14 January 2011

Home Veterinary Practice

The pussycats are all champion hunters. At this moment we have one lying in wait under the bird feeder and two more sitting in the big apple tree for an aerial assault. Their abilities are wondrous for keeping our mole and vole population to a non-destructive minimum and their avid winter birding scares the winged beasts off the garden once we cease feeding in spring. Yes, our cats are working farm cats.

We never intended to have as many as we do but now that we have them I'm not certain I'd want fewer. They are fascinating to watch as a group (the dynamics are completely unlike having two or three) and they earn their keep. Sadly, though, their job description comes with a few pitfalls. Most commonly worms and ticks.

We buy our (excellent) veterinarian a new horse each year with what we pay to treat 9 cats and 2 dogs for ticks, anual exams, and fecal floats. Sorry about that last image but it's part of the package. MamaCat still refuses to see a doctor so she doesn't cost us anything. At this point I think I can reasonably well diagnose their common illnesses so I have begun to do some of the animal's vetting myself.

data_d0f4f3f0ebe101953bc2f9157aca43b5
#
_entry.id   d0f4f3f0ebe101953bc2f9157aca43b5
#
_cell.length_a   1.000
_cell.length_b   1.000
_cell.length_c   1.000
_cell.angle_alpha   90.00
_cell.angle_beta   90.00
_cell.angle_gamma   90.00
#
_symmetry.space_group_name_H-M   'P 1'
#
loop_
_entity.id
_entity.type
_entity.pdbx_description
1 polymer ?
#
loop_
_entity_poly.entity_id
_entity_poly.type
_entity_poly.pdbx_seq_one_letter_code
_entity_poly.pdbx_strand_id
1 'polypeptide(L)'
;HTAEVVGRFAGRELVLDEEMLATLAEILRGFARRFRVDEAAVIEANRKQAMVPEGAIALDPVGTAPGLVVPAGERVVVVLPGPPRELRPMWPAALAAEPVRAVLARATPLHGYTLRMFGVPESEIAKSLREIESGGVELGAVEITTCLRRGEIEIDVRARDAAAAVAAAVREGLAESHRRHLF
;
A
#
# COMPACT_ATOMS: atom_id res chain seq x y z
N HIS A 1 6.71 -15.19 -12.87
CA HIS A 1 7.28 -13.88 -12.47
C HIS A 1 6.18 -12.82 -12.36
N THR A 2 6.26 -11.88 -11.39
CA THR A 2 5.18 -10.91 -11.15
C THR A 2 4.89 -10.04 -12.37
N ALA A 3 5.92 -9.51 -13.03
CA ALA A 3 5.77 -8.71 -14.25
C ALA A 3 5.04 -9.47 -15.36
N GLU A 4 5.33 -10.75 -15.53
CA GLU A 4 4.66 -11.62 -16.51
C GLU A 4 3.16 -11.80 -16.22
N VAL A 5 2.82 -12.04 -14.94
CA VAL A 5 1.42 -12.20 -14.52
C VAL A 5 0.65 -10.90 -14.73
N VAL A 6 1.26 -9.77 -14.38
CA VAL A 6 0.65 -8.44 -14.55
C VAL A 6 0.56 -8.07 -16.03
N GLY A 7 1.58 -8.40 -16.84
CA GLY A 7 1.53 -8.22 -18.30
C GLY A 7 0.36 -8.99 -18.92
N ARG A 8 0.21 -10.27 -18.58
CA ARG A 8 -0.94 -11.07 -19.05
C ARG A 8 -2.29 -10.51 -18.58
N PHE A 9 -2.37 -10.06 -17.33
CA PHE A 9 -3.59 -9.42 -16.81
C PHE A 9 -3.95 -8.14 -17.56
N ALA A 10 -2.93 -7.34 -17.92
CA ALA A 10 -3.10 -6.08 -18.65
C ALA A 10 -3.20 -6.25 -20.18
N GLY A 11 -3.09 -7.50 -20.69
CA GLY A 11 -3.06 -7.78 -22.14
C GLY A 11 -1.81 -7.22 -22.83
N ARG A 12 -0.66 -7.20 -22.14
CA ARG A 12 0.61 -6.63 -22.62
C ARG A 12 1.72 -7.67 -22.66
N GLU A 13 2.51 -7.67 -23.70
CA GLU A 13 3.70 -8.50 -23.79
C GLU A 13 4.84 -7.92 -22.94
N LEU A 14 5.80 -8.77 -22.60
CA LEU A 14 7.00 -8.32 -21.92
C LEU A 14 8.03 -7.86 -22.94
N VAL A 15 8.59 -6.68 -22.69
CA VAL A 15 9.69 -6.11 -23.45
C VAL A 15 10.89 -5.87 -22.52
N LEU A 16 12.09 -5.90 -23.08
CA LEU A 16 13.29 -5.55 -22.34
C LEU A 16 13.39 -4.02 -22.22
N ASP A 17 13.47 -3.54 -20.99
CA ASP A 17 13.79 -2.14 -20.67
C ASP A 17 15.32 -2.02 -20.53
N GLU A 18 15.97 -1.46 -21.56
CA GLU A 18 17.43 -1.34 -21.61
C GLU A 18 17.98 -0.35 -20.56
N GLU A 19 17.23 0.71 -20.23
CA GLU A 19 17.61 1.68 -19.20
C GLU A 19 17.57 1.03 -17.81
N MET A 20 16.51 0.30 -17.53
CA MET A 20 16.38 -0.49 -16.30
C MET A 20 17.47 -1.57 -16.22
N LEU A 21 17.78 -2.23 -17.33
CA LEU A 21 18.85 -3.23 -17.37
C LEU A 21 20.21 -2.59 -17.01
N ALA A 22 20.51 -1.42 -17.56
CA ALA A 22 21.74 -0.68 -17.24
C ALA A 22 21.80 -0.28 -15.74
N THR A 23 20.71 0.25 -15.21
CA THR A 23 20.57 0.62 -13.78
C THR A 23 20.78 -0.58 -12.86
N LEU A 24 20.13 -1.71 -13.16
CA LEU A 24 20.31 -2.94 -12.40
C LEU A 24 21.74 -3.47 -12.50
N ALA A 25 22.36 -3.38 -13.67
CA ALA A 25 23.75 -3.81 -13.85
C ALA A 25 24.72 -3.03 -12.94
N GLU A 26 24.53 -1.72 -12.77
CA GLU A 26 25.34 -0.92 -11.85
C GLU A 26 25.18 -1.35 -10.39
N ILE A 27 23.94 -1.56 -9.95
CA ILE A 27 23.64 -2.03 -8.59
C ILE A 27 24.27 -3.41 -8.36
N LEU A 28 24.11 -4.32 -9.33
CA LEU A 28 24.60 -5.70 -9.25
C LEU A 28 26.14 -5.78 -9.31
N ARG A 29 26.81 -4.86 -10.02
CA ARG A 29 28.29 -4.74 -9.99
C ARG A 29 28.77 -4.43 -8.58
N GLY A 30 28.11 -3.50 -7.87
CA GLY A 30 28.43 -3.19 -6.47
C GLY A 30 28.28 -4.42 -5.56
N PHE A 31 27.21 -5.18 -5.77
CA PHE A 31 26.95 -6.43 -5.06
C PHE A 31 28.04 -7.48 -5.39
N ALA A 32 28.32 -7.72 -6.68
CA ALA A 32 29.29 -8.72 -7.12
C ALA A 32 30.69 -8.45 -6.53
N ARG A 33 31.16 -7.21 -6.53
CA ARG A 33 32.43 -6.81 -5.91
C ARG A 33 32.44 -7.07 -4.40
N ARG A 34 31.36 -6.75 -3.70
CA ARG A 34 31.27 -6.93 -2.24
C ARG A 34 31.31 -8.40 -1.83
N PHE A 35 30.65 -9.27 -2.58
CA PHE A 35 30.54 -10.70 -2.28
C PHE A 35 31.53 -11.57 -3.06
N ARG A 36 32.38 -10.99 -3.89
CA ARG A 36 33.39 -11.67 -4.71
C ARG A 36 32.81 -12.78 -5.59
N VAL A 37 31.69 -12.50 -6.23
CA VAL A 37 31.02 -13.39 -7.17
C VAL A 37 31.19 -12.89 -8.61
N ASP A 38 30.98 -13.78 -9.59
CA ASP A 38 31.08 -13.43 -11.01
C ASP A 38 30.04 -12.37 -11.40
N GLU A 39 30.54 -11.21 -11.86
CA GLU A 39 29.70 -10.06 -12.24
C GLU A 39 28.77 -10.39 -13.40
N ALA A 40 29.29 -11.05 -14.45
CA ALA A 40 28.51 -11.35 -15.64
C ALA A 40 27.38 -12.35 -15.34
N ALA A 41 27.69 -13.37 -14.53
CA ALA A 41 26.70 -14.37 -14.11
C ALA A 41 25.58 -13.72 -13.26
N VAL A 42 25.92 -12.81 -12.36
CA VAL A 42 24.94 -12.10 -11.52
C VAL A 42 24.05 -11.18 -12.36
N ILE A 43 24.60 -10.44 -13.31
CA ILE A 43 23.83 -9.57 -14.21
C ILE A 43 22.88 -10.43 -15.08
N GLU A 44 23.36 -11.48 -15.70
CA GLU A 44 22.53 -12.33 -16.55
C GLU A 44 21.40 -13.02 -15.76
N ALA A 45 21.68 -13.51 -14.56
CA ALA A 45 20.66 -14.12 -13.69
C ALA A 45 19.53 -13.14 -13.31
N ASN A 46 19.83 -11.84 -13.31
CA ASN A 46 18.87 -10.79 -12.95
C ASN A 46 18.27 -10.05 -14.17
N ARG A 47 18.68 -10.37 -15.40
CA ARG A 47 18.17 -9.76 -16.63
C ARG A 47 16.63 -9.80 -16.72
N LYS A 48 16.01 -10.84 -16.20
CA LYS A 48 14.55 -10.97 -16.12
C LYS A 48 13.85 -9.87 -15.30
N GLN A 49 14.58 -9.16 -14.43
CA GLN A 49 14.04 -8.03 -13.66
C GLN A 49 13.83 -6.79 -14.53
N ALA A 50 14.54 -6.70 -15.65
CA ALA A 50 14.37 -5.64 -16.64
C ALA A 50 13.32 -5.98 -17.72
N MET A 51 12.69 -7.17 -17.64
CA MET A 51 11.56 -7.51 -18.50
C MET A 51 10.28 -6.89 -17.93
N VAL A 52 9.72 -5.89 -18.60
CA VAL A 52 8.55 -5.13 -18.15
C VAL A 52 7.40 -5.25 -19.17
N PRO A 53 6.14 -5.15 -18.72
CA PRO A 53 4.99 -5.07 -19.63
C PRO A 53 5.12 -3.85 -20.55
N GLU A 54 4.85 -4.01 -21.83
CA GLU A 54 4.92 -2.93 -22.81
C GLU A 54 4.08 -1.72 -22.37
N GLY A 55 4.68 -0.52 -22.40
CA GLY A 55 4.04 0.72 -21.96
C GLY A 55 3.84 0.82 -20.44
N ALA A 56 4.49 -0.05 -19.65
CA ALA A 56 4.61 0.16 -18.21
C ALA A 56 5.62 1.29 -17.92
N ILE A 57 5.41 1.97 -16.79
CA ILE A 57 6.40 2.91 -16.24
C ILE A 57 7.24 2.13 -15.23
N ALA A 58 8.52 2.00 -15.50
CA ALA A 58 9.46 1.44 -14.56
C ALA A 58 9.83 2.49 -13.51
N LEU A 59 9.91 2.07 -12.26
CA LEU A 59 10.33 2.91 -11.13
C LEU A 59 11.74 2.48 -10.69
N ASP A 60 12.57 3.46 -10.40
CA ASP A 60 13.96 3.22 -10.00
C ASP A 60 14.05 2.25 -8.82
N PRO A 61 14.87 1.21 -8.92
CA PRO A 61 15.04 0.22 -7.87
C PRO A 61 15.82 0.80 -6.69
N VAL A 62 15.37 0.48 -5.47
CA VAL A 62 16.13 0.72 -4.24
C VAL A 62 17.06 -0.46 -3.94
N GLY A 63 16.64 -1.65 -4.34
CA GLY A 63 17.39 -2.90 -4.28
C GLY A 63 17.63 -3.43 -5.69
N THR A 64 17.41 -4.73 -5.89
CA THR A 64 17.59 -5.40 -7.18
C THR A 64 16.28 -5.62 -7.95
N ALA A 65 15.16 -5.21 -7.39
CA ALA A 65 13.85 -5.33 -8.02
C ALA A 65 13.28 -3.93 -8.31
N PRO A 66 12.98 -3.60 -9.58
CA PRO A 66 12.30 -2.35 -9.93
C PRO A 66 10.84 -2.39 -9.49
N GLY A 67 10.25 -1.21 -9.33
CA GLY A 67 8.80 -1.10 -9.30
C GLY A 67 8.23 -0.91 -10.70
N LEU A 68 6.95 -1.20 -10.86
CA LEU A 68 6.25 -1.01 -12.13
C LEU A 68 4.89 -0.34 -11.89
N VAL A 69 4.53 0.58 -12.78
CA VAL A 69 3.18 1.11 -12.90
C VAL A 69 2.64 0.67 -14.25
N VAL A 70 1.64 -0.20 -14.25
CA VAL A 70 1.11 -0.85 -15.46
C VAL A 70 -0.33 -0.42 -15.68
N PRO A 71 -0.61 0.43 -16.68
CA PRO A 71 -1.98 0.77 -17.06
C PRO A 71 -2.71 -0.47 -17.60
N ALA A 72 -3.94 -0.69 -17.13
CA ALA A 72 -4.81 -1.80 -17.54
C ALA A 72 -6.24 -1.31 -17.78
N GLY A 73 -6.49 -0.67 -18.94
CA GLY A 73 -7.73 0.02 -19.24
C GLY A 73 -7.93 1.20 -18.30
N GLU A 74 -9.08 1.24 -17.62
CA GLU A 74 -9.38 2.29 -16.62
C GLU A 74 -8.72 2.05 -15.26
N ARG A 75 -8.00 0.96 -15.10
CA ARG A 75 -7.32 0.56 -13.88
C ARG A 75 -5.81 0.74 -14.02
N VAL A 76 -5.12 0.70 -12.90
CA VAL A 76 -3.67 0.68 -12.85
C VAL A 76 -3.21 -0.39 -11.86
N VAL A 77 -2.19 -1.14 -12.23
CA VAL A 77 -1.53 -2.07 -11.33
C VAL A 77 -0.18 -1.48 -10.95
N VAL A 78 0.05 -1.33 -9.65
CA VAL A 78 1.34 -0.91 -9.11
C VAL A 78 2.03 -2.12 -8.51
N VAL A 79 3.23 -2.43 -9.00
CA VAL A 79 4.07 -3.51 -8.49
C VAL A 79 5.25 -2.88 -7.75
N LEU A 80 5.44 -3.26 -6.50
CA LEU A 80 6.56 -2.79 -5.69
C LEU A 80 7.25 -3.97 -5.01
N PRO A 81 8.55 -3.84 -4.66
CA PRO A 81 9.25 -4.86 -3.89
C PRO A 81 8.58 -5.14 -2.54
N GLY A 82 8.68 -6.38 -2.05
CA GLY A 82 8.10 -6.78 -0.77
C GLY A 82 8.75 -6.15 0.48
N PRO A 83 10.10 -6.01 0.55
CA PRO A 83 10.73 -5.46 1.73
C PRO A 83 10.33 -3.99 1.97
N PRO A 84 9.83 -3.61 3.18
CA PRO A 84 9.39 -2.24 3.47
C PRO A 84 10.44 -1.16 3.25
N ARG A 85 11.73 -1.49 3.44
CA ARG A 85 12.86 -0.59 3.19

Yesterday you read about my learning how to deal with chicken feet in an emergency. I've also learned how to give vaccinations ($4 per shot from the Humane Society) and am deworming the animals with human-labeled Pyrantal. A pint of the stuff from Lambert Vet Supply costs the same as two doses from the vet, though syringes are extra. The veterinarians on staff there have worked out the dosages for all relevant species so it's as easy as a phone call to get accurate information. I expect that one bottle to save us a hundred dollars or more this year.

What I haven't come across is a good tick preventative. Frontline and it's clones only work for about ten days around here and then we're back to tick city on the cats. The chickens do a great job eliminating the monsters near the house but they don't range far into the woods. If any of you folks out there have a safe and effective solution I'd love to hear about it. The new meds my veterinarian suggested would cost us $200 a month (!) just for the cats.


Lausanne said...

The solution to too many ticks....is to get more fowl! Specifically, get guinea hens who are keen eyed beauties that have a voracious appetite for ticks in particular...Our modest flock of three have gradually endeared themselves to the rest of the fowl population around here ( though they did prefer sleeping in the trees rather than in the henhouse for a good while this summer). They are great guardians of the hens, alerting all and everyone to any intruders with their raucous screeches. They require a daily handful of bird seed to maintain and their feathers are a fascination of polka dots in varying sizes to create their finely textured gray gowns. They remind me of busybody nuns in traditional habit as they sternly strut about. Never a dull moment when they are about!

Mrs. Fuzzy said...

I wonder if I could establish a flock in the forest.